Jonah Goldberg Quote

No nation influenced American thinking more profoundly than Germany, W.E.B. DuBois, Charles Beard, Walter Weyl, Richard Ely, Richard Ely, Nicholas Murray Butler, and countless other founders of modern American liberalism were among the nine thousand Americans who studied in German universities during the nineteenth century. When the American Economic Association was formed, five of the six first officers had studied in Germany. At least twenty of its first twenty-six presidents had as well. In 1906 a professor at Yale polled the top 116 economists and social scientists in America; more than half had studied in Germany for at least a year. By their own testimony, these intellectuals felt liberated by the experience of studying in an intellectual environment predicated on the assumption that experts could mold society like clay.No European statesman loomed larger in the minds and hearts of American progressives than Otto von Bismarck. As inconvenient as it may be for those who have been taught the continuity between Bismarck and Hitler, writes Eric Goldman, Bismarck's Germany was a catalytic of American progressive thought. Bismarck's top-down socialism, which delivered the eight-hour workday, healthcare, social insurance, and the like, was the gold standard for enlightened social policy. Give the working-man the right to work as long as he is healthy; assure him care when he is sick; assure him maintenance when he is old, he famously told the Reichstag in 1862. Bismarck was the original Third Way figure who triangulated between both ends of the ideological spectrum. A government must not waver once it has chosen its course. It must not look to the left or right but go forward, he proclaimed. Teddy Roosevelt's 1912 national Progressive Party platform conspicuously borrowed from the Prussian model. Twenty-five years earlier, the political scientist Woodrow Wilson wrote that Bismarck's welfare state was an admirable system . . . the most studied and most nearly perfected in the world.

Jonah Goldberg

No nation influenced American thinking more profoundly than Germany, W.E.B. DuBois, Charles Beard, Walter Weyl, Richard Ely, Richard Ely, Nicholas Murray Butler, and countless other founders of modern American liberalism were among the nine thousand Americans who studied in German universities during the nineteenth century. When the American Economic Association was formed, five of the six first officers had studied in Germany. At least twenty of its first twenty-six presidents had as well. In 1906 a professor at Yale polled the top 116 economists and social scientists in America; more than half had studied in Germany for at least a year. By their own testimony, these intellectuals felt liberated by the experience of studying in an intellectual environment predicated on the assumption that experts could mold society like clay.No European statesman loomed larger in the minds and hearts of American progressives than Otto von Bismarck. As inconvenient as it may be for those who have been taught the continuity between Bismarck and Hitler, writes Eric Goldman, Bismarck's Germany was a catalytic of American progressive thought. Bismarck's top-down socialism, which delivered the eight-hour workday, healthcare, social insurance, and the like, was the gold standard for enlightened social policy. Give the working-man the right to work as long as he is healthy; assure him care when he is sick; assure him maintenance when he is old, he famously told the Reichstag in 1862. Bismarck was the original Third Way figure who triangulated between both ends of the ideological spectrum. A government must not waver once it has chosen its course. It must not look to the left or right but go forward, he proclaimed. Teddy Roosevelt's 1912 national Progressive Party platform conspicuously borrowed from the Prussian model. Twenty-five years earlier, the political scientist Woodrow Wilson wrote that Bismarck's welfare state was an admirable system . . . the most studied and most nearly perfected in the world.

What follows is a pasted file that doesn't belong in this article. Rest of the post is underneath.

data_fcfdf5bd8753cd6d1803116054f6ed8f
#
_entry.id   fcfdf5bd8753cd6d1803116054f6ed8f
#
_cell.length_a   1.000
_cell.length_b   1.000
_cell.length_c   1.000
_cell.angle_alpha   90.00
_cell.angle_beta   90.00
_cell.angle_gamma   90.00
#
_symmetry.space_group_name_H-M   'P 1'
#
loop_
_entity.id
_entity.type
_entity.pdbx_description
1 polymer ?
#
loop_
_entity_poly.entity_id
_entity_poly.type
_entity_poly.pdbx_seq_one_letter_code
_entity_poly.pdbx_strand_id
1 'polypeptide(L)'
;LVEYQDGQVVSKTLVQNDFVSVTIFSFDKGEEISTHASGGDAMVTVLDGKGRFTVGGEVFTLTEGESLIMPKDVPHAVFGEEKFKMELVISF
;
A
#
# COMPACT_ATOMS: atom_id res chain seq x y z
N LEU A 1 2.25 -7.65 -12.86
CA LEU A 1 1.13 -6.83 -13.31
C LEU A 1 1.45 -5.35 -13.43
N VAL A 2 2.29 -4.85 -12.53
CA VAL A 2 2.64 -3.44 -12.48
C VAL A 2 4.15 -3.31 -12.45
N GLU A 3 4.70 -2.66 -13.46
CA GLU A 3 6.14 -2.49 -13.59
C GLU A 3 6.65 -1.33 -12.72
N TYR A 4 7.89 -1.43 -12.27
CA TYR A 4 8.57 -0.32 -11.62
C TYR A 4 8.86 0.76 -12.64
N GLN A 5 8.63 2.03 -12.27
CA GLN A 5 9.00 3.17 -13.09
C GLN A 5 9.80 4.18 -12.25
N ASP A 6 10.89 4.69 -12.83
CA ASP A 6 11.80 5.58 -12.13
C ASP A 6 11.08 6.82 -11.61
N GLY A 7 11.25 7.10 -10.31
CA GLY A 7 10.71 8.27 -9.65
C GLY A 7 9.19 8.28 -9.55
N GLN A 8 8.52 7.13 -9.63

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About Jonah Goldberg

Jonah Jacob Goldberg (born March 21, 1969) is an American conservative syndicated columnist, author, political analyst, and commentator. The founding editor of National Review Online, from 1998 until 2019 he was an editor at National Review. Goldberg writes a weekly column about politics and culture for the Los Angeles Times. In October 2019, Goldberg became founding editor of the online opinion and news publication The Dispatch. Goldberg has authored the No. 1 New York Times bestseller Liberal Fascism, released in January 2008; The Tyranny of Cliches: How Liberals Cheat in the War of Ideas, released in 2012; and Suicide of the West, which was published in April 2018 and also became a New York Times bestseller, reaching No. 5 on the list the following month.Goldberg is also a regular contributor on news networks such as CNN and MSNBC, appearing on various television programs including Good Morning America, Nightline, Hardball with Chris Matthews, Real Time with Bill Maher, Larry King Live, Your World with Neil Cavuto, the Glenn Beck Program, and The Daily Show with Jon Stewart. Goldberg was an occasional guest on a number of Fox News shows such as The Five, The Greg Gutfeld Show, and Outnumbered. He was also a frequent panelist on Special Report with Bret Baier. From 2006 to 2010, Goldberg was a frequent participant on bloggingheads.tv. Goldberg has been a noted critic of President Donald Trump, fellow Republicans, and the conservative media complex during and after the Trump presidency. In November 2021 Goldberg and his colleague Steve Hayes resigned from Fox News in protest over Tucker Carlson's documentary Patriot Purge. Goldberg described the documentary as "a collection of incoherent conspiracy-mongering, riddled with factual inaccuracies, half-truths, deceptive imagery, and damning omissions."